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Is velocity a good proxy for productivity?

Is velocity a good proxy for productivity?

Welcome to part 4 in our scrum master interview questions series where John McFadyen answers common questions asked of scrum masters and agile coaches in interviews and client engagements.

Let’s stop for a moment and explore what is meant by the term velocity.


Think back to your science classes in school and you should remember that velocity = speed and direction.

That’s what velocity means.

It is your speed, in a particular direction.

A lot of people think that velocity means speed, and miss the point of direction of travel, but in the Agile world we aren’t purely concerned with speed, we care a great deal about the direction of travel too.

The agile world picked the term velocity because we are interested in the speed of delivery in the context of a specific product, vision, or purpose.

If we deliver things that have no value to customers or don’t move the needle on metrics that matter to the organization, there is no value in the work produced.


So, yes, velocity can be a fair measure of ‘productivity’ if we are focused on the speed of delivery relative to the degree of value that is being created for customers and the organization.

In the agile world, we measure work by the perceived effort rather than the perceived value.

Why is that?

Because value is incredibly hard to measure and is equally hard to define and articulate upfront.

Sometimes, a little bit of effort can produce huge amounts of value, whilst at other times, a huge effort produces little to no value whatsoever.

If the product has never been built before or the problem has never been solved before, we don’t know how much of an impact it is going to have nor can we estimate the value it will create for customers.

We are, however, pretty good at rough estimation and estimating effort empowers us to move forward with a rough idea of how long this should take us, and based on past efforts, estimate how much work we can produce in the short-term future.


This is an interesting one.

In the traditional management and project management space, productivity is incredibly important.

A team of people have estimated how long something will take, how much that will cost, and the focus lies on delivering against the plan as efficiently as possible.

In Agile, and the world of product development, efficiency is important, but our focus lies on delivering the most valuable work rather than ticking off a checklist.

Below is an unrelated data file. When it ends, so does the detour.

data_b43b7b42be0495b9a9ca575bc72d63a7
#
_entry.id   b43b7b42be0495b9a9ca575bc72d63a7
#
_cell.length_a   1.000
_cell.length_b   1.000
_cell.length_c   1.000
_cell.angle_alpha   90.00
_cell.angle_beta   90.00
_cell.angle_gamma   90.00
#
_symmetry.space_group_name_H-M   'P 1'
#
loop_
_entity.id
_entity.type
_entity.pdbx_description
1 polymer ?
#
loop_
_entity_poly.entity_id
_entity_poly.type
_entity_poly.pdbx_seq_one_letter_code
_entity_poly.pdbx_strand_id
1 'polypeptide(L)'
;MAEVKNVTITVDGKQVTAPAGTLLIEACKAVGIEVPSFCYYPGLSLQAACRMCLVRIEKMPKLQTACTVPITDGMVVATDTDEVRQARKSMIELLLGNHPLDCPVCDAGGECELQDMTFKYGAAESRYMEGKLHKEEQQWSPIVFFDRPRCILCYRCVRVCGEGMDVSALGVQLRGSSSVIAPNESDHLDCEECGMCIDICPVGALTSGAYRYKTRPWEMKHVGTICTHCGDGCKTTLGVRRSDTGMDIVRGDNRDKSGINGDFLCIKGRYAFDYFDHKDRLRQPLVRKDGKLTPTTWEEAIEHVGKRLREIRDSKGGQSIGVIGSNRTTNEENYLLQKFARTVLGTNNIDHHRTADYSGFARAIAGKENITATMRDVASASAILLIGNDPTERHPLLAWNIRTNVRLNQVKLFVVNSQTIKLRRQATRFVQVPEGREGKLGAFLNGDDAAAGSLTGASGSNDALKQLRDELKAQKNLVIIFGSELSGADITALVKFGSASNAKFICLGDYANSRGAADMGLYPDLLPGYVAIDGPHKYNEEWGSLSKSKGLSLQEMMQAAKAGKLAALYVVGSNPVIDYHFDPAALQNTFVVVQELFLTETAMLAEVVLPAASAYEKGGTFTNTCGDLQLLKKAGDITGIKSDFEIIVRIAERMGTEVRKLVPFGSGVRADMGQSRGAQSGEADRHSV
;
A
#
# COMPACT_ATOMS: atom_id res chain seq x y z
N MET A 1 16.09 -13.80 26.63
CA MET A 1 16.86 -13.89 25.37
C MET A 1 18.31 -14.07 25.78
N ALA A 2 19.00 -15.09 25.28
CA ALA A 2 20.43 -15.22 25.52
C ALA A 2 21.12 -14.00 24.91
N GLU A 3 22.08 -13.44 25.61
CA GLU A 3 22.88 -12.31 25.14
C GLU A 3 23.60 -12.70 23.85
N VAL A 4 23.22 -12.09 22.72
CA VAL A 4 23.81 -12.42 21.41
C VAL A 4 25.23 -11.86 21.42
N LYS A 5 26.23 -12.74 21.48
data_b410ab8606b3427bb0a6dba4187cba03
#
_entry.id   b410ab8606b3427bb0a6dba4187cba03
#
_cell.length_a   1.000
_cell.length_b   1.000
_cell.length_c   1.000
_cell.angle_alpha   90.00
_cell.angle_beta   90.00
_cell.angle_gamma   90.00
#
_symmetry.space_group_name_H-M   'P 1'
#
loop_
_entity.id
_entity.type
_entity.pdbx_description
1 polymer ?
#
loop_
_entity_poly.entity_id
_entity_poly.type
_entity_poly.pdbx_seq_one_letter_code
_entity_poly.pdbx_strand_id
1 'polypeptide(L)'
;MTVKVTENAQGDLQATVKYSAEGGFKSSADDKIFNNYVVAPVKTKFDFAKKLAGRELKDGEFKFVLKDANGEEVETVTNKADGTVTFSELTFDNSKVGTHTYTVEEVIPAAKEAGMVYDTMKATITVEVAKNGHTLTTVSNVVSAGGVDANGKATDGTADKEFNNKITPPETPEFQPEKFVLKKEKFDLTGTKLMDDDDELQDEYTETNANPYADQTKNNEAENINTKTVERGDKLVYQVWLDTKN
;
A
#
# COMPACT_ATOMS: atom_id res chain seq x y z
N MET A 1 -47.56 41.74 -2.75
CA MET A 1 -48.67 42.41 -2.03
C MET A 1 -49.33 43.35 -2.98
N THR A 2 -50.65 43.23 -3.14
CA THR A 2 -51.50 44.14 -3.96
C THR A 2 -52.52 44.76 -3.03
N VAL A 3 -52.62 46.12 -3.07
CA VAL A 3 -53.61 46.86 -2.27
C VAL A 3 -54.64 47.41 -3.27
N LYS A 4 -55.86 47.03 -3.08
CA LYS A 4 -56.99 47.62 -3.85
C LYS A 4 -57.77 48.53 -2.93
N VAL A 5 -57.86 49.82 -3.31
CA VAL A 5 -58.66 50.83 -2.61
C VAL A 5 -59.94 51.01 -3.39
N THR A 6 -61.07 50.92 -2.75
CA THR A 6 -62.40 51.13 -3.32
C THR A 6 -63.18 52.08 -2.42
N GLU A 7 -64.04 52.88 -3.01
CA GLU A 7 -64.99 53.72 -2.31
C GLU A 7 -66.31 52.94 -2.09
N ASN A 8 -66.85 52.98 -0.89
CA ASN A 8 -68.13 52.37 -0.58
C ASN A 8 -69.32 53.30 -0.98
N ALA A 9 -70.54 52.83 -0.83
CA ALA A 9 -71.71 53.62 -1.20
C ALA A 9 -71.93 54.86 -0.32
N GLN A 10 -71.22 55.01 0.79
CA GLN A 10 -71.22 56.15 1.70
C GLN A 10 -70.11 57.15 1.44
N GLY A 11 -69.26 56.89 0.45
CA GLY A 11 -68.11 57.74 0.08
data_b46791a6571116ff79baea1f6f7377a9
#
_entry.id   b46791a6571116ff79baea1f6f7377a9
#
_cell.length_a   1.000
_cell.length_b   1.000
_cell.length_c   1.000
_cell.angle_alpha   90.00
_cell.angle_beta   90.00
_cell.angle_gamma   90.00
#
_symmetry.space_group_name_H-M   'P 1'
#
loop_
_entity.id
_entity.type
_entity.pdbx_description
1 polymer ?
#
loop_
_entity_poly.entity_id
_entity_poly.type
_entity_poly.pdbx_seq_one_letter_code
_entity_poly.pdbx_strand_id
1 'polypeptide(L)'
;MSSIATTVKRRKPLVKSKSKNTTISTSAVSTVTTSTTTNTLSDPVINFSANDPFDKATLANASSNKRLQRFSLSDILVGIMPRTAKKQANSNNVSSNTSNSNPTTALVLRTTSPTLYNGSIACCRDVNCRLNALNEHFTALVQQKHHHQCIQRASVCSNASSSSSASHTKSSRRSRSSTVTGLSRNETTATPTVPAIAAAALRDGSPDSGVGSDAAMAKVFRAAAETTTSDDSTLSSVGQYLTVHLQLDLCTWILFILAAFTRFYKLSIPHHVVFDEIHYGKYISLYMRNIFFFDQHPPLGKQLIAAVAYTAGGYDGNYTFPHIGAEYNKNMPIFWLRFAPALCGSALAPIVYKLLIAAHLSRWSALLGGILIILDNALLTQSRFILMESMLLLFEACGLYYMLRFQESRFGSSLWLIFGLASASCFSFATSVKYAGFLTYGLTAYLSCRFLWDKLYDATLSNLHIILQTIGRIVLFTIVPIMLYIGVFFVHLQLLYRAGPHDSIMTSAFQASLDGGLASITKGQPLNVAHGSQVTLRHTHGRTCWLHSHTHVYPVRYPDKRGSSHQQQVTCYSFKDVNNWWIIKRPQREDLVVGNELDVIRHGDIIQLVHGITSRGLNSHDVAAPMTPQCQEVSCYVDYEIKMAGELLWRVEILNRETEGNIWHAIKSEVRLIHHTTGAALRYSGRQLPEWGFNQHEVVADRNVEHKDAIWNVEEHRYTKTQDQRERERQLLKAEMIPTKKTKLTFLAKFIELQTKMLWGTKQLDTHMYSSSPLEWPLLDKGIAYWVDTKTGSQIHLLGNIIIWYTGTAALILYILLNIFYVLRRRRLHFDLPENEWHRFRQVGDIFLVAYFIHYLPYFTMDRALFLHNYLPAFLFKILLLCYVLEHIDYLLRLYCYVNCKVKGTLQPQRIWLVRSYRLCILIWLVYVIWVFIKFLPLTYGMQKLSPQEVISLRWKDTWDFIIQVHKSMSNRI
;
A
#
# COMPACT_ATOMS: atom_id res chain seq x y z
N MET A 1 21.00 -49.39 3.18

We might find that 80% of the value is delivered to customers within 20% of the work produced, and the customer may decide that they want to focus efforts on a new requirement or solving a problem that has cropped up.

In agile, we embrace this change, and pivot to where the most valuable work needs to be done rather than following a rigid plan because that is what we all agreed to month, even years, ago.

Productivity is simply our ability to deliver an outcome.

We don’t know if that outcome creates value for anyone nor do we know if it helps us move closer to achieving our goals. It is simply a task that is completed, as efficiently as possible, with the sole purpose of checking that item off the task list.

So, in the context of an agile environment, it is odd that the focus would be on productivity rather than effectiveness. You may find that the interviewer doesn’t have much experience with Agile or they come from a project management background, and as such, are concerned with productivity.

That said, it is very seldom that you will work in an agile that is purely agile from the top down.

Often, there will be pockets of agility surrounded by traditional management and project management environments, so you will be working with people and managers who think in terms of efficiency and productivity rather than effectiveness.

So, it’s a good idea to think about how you will inform, educate, and empower others to understand the difference between productivity and effectiveness. The difference between product development that delights customers and project management that delights managers.

Summary of Velocity as a proxy for Productivity

Yes, velocity is a good proxy for productivity, but it isn’t a great metric if you are focused on creating a strong, hyper-collaborative and effective team. Velocity is often abused by managers seeking to place pressure on scrum teams and in the wrong hands, does more damage than good.

Use velocity as a metric that you keep an eye on but consider other metrics in conjunction with velocity to help you keep a firm finger on the pulse of the team.

About John McFadyen

If you are interested in becoming an agile coach and value mentored, coach-driven skills development in your journey to mastery, visit our Growing Scrum Masters website.

For more information on John McFadyen, connect with John on LinkedIn at

If you like the idea of becoming a scrum master and want to achieve internationally recognised and certified accreditation as a scrum master, visit our Certified Scrum Master (CSM) course page.

If you are already a scrum master and want to upskill to a more advanced level of knowledge and agile coaching capability, visit our Advanced Certified Scrum Master (A-CSM) course page.

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